Mesh sections for the body will typically have vertexes weighted to all of the available bones, but only one bone per vertex as described above.
Multi Bone Weighting
A few vanilla RTW unit models actually have elements where vertexes have shared weighting across two bones. Typically these are the shoulder pad elements as used on the officer_roman_centurion model. The early .cas to 3dsMax converters do not handle these multi-weighted sections and simply fail to import them into Max, late versions of IWTE do support this multi bone weighting see here. For these models to work properly in game they need to have the model_flexi_m setting and not just model_flexi. Model_flexi_m is described in both games descr_model_strat.txt file as:
essentially a flexi model but has a small number of weighted vertices, such as Will's high-detail carthaginian infantryman with the weighted shoulder verts
The format of sections that have the multi-bone weighting is different from the normal weapon/body mesh chunks and there do seem to be restrictions on how much they can be used. Within the .cas file these types of chunks are preceded with the indicator 3, so will now be referred to as 'type 3'.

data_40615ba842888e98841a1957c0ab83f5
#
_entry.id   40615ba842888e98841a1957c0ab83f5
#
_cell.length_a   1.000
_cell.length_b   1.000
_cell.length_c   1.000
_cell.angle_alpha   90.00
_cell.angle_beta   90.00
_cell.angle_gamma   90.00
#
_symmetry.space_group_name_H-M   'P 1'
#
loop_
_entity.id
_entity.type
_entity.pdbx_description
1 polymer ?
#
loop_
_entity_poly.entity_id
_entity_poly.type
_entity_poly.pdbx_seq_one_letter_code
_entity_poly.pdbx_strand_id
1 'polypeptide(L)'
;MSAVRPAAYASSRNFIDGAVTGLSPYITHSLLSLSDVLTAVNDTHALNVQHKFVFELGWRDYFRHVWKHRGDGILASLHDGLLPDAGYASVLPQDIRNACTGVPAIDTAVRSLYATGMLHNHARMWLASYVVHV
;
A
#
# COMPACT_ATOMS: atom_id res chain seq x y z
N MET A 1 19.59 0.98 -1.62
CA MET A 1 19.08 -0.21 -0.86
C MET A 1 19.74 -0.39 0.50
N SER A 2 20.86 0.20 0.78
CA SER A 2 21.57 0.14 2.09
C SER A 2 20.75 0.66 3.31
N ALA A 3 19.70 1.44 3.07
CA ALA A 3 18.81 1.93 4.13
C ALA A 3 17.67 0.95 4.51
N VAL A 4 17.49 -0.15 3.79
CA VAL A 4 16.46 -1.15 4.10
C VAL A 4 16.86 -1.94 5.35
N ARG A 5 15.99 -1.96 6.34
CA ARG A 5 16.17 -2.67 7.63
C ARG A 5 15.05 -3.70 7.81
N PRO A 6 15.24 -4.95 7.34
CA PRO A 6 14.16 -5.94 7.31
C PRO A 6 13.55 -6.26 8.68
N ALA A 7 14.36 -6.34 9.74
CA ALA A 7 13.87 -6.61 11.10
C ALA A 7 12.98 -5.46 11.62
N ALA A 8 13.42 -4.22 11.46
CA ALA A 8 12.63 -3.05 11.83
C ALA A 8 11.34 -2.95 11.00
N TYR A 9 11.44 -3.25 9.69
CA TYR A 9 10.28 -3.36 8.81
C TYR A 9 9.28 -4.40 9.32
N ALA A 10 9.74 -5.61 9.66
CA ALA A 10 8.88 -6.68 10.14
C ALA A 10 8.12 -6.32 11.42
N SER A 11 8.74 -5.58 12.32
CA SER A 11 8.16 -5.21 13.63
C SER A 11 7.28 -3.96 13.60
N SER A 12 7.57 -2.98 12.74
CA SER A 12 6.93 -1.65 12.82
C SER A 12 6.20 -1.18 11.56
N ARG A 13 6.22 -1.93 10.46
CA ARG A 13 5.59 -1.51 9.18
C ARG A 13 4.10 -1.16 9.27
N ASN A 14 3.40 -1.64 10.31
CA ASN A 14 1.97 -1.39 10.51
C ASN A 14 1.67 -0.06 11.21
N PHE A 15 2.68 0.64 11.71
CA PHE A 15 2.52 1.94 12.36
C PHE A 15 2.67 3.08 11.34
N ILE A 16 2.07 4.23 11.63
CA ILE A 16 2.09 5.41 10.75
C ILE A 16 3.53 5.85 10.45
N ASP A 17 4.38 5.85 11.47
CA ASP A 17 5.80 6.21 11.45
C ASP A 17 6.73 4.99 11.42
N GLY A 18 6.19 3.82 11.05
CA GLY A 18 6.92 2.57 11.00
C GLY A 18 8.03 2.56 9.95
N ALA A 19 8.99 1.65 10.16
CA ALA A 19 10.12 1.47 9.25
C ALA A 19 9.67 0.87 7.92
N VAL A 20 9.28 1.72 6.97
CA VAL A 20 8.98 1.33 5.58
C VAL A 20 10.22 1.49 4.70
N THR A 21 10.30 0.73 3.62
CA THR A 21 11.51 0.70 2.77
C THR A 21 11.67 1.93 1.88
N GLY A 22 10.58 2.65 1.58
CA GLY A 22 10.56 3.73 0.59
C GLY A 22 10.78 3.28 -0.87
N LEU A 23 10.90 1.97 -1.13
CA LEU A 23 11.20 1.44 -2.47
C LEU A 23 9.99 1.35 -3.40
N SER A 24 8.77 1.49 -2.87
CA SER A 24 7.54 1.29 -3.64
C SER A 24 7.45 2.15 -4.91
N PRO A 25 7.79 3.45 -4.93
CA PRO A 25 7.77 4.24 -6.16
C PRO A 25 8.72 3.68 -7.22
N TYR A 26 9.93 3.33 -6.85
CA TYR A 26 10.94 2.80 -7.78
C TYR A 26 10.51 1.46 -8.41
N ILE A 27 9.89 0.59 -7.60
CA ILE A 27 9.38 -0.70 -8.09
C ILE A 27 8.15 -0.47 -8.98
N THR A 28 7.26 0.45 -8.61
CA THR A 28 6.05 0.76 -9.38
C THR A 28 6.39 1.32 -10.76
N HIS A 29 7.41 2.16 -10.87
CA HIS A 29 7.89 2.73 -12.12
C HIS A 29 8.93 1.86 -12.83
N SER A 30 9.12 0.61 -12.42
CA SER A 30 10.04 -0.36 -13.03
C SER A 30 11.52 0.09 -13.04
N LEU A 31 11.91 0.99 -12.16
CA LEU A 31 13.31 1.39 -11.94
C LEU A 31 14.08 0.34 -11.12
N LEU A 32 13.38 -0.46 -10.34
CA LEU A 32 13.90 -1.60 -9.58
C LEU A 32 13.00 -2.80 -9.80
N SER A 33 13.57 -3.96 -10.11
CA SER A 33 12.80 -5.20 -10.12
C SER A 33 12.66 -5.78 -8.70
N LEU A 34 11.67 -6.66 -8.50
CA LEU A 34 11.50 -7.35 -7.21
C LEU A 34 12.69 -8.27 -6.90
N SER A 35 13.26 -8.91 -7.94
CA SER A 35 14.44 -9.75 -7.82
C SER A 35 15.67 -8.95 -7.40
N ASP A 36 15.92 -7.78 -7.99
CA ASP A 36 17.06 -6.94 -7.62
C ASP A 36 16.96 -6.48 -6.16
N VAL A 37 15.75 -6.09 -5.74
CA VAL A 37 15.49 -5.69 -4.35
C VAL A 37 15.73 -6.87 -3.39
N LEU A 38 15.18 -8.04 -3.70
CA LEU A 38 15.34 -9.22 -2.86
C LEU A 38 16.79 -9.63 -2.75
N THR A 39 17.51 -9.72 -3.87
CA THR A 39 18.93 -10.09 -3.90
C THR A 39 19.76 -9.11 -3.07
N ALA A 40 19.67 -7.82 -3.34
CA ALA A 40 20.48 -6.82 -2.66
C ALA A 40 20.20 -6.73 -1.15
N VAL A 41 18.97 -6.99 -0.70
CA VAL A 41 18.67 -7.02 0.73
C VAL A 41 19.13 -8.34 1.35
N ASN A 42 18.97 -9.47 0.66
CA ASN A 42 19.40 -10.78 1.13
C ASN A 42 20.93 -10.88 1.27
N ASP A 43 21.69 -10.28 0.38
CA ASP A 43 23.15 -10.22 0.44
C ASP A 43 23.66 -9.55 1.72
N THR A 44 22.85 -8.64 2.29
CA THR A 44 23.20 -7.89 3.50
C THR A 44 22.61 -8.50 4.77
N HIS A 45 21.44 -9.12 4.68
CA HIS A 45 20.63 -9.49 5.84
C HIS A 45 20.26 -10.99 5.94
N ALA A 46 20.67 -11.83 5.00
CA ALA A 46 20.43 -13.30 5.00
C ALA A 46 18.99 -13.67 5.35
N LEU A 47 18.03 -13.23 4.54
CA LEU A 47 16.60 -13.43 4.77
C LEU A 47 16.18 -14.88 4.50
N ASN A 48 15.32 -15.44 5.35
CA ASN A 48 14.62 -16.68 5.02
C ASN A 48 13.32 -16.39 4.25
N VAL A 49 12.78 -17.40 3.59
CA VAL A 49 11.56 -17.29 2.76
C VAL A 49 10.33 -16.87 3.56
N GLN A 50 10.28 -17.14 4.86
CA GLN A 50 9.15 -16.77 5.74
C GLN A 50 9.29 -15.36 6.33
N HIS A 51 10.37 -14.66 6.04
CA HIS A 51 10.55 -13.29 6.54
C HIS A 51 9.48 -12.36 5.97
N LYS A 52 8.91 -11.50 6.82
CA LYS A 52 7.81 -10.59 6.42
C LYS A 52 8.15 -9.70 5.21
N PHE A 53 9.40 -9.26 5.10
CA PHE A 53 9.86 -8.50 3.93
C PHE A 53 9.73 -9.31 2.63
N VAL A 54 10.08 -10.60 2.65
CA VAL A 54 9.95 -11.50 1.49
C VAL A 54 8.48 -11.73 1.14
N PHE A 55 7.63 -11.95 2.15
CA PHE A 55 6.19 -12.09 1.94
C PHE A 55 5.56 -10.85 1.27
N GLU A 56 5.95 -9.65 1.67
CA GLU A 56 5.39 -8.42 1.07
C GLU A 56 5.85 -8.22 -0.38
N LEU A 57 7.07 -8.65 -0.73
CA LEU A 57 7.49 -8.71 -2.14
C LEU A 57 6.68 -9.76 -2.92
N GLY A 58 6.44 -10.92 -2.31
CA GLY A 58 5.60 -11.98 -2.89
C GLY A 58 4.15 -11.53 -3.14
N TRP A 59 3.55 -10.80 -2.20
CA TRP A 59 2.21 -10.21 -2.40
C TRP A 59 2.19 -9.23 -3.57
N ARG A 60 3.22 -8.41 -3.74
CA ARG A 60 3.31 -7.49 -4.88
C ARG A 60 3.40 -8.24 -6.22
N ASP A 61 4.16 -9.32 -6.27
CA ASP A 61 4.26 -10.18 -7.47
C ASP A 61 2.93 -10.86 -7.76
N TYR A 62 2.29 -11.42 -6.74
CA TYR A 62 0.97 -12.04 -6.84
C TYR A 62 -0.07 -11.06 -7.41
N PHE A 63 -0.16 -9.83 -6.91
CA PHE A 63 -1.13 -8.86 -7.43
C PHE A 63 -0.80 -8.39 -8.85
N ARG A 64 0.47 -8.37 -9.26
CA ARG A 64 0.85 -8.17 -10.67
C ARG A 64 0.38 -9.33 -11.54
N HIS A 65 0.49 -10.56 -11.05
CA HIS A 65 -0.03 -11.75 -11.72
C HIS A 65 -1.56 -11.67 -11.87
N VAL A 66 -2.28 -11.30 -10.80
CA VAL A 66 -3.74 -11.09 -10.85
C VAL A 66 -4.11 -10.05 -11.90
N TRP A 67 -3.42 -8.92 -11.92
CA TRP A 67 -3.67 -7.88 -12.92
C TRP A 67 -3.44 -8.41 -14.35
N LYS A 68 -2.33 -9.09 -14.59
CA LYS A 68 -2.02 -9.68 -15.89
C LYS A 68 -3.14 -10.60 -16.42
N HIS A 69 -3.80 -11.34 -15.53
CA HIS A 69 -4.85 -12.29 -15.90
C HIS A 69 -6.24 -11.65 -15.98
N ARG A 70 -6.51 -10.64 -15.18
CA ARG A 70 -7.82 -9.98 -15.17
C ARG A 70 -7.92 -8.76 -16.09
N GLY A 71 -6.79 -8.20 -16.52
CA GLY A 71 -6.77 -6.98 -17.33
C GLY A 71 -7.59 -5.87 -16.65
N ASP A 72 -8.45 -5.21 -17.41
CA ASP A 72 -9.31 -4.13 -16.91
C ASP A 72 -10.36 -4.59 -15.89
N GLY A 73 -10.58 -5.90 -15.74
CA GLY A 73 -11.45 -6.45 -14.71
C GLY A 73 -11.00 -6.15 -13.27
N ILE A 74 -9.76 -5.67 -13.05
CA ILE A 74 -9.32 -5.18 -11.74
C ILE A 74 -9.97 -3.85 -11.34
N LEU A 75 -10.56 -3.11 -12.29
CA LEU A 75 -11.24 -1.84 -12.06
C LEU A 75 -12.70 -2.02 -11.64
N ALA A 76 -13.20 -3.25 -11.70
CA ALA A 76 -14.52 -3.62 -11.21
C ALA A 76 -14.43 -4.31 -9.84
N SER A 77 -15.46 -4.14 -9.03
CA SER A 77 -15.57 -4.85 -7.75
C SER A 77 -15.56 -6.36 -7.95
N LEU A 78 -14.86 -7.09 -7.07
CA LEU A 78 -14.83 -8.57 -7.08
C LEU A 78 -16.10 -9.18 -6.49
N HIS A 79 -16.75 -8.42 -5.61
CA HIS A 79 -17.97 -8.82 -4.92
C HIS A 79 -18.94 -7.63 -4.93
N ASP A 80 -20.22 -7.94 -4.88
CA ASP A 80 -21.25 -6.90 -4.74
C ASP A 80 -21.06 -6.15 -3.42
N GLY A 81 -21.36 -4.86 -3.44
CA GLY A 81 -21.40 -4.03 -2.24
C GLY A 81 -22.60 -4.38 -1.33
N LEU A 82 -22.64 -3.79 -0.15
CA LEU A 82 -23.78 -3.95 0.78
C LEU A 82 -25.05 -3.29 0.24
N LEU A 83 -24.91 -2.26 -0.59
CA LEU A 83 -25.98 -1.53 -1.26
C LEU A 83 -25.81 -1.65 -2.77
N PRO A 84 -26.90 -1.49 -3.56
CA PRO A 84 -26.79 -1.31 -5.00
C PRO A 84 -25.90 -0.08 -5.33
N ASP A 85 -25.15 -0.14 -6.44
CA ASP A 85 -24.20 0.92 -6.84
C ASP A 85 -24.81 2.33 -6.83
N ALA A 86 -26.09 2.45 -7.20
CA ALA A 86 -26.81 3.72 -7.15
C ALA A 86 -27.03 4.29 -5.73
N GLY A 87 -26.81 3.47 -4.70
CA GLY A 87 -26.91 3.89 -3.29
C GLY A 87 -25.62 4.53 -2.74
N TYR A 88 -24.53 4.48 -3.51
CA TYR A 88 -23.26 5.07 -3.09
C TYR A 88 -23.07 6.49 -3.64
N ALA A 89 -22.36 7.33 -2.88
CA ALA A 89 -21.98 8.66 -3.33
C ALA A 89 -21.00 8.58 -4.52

There are limitations to where this can be usefully applied:
- Should not be used if the model will be scaled, e.g. strat characters scaled to 0.7 x original size.
- Should not be used across joints that will be moved a long way from their original position during animations.
- Can only be used between direct parent and child bones.
- Max 100 verts in affected triangles per group.
- Approx max 200 verts in affected triangles total.
See below section for more information.
Limitations of Type 3 Groups in original RTW
NB: This does not apply to Rome Remastered which uses type 3 with dual bone weighting for most of its unit mesh components.
Testing the limits in RTW has only recently become possible, as wilddog's IWTE tool now writes .cas to .dae (Blender) files and .dae to .cas for RTW units/strat characters and will handle the multi-weighting.
The number of verts/tris that can be included in type 3 sections seems limited, exceeding 100 verts/tris per group or 200 verts/tris per .cas can crash the game or create visual effects similar to having unweighted bones.
The weighting only works between parent and direct child bones, so Torso/Rupperarm works, Torso/Relbow doesn't. RThigh/LThigh combination on a vert will not work, but you can have Pelvis/RThigh and Pelvis/LThigh assigned verts in the same triangle.
The type 3 sections form separate mesh groups within the .cas file and can use the same name as an associated normal mesh group, so you can have one main section of normal 'body' that has just one bone per vert, then perhaps a type 3 'body' section with multi-weighting between Pelvis/Abs and another type 3 section again called 'body' with multi-weighting between Torso/Upperarms/Head. These extra type 3 groups do not seem to cause the same problems as having too many separately named normal groups.